Although I now eschew the label ‘expat’, I have been one in the past. I was an expat all the while I was living in England (some 35 years) – something only Scots are fully likely to understand – never feeling settled or really at home there and always harbouring a secret longing to return home to Scotland. It is bewildering, given the much vaunted myth of the heterogeneity of the UK that I feel far more at home living in Spain than I ever did living in England!

Moving on to migrant, which is a term used to describe a person who moves abroad for reasons of work, which I did not when I left in 2008. In fact, I was unemployed for the first few months I was in Spain, having given up a good job (and turned down another offer of work) in London in order to emigrate. Yet, I have to also confess to having been a migrant; first, in 1980, when I moved from Sussex to Belfast in search of work, and again, following the completion of my bachelors degree, when I was willing to migrate to any part of the country for work, but ended up migrating to London because of my ex-wife’s PhD.

So, if I am not any longer an expat or a migrant, what labels are apposite?

It would be more apt to call me a partial émigré than either expat or migrant, as part of the reason I fled the Benighted Kingdom (as Cammie, Clegg & Co have made it) was to escape just that political eventuality. The continuance of a virtually unfettered Tory reign of terror against the poorest, weakest and most vulnerable in British society while lining the insatiable pockets of their ultra-wealthy pals, combined with the government’s rising xenophobia, is one of the greatest deterrents to ever returning to the land of my birth, where they have but negligible electoral support. Yet, when all is said and done, émigré (even if just partial) is too flash and fussy for me.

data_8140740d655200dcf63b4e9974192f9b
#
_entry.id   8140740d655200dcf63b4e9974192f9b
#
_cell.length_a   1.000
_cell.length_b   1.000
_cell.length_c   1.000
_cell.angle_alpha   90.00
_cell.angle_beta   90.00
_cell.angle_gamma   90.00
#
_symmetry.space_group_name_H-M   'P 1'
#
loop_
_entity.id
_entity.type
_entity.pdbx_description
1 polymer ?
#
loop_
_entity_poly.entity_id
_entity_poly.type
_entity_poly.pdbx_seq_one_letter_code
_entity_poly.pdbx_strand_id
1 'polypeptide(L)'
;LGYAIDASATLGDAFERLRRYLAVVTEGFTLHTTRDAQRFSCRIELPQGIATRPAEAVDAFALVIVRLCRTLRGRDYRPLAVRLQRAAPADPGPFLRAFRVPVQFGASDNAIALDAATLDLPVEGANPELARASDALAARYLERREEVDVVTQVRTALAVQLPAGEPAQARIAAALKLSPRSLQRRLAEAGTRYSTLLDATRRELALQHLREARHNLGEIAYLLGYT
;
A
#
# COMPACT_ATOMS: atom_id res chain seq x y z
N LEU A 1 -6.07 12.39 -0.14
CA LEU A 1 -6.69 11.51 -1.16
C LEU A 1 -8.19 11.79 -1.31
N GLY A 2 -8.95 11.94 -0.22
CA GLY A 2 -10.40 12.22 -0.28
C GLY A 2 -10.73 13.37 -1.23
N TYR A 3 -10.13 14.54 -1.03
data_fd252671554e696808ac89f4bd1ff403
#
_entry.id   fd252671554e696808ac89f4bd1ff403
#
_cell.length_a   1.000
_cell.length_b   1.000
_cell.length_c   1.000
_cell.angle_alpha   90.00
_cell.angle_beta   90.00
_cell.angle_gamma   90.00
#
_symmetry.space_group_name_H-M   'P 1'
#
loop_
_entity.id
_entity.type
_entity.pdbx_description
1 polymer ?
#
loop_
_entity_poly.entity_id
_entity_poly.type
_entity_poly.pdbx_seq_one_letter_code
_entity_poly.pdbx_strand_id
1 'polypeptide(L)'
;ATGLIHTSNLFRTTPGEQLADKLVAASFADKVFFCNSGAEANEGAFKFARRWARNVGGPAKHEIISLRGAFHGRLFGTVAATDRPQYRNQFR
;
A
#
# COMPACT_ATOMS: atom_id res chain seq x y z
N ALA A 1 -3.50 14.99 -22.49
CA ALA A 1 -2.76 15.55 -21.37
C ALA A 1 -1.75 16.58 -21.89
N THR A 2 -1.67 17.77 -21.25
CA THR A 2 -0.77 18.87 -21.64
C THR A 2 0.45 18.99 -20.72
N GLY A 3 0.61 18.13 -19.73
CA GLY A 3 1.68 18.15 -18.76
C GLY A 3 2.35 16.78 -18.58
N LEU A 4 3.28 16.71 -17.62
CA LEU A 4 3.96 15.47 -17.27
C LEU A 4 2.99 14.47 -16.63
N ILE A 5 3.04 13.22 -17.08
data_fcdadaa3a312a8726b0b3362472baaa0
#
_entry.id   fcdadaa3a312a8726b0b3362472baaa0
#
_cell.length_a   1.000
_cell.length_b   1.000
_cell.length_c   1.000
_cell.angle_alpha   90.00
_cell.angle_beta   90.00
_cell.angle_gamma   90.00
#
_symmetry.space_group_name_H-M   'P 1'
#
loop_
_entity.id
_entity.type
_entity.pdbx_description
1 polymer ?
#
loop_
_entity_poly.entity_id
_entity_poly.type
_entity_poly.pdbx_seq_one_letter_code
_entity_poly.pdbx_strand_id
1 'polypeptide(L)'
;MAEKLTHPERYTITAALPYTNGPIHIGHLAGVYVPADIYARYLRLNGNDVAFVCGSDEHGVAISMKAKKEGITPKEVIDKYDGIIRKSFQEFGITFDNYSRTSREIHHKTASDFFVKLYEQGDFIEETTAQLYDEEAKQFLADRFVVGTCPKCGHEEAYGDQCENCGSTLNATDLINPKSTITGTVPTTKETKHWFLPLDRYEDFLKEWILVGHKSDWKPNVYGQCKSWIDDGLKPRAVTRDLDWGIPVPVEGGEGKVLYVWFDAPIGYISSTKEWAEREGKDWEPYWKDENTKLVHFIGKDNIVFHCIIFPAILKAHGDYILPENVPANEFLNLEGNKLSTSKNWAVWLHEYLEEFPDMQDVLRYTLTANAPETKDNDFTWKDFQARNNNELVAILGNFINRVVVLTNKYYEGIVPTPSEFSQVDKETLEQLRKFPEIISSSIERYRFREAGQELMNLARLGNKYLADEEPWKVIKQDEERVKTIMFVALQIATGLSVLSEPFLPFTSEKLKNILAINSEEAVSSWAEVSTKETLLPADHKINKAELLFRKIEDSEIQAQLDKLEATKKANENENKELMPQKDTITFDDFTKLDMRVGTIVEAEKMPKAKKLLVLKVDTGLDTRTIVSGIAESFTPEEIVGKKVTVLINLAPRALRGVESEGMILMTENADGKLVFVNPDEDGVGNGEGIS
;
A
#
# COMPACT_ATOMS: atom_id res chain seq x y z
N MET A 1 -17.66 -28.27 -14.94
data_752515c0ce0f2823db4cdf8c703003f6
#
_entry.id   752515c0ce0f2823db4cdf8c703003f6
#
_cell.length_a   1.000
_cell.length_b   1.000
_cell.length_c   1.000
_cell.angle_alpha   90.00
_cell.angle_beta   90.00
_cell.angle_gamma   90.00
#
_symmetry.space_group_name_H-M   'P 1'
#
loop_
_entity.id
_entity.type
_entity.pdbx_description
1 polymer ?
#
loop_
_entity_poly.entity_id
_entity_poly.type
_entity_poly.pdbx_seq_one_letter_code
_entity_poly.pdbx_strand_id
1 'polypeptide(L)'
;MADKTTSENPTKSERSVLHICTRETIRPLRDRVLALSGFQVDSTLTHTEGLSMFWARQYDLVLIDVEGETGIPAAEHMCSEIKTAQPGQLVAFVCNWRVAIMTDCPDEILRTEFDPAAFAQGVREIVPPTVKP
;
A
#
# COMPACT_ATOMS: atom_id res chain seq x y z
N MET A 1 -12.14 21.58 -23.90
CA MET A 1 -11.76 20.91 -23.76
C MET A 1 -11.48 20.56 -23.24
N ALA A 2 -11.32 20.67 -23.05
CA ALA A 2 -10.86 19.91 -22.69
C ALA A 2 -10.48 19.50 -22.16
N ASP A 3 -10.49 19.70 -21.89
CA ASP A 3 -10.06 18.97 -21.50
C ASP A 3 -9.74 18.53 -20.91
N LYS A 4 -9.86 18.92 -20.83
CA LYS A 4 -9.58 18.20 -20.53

My personal choice would be for the simplest descriptions; either ‘immigrant’ or ‘emigrant’ both of which are felicitous to my circumstance. I am not ashamed to be an immigrant, despite its pejorative connotations for the small-minded. It is, after all, a factual description as I have immigrated to Spain; but I am equally comfortable with the term ’emigrant’, given the long tradition of emigration from Scotland to all parts of the globe; I am a Scottish emigrant who has chosen to permanently live in Spain.

So, when relabelling this particular person, please stick to the straight talking terms immigrant and emigrant.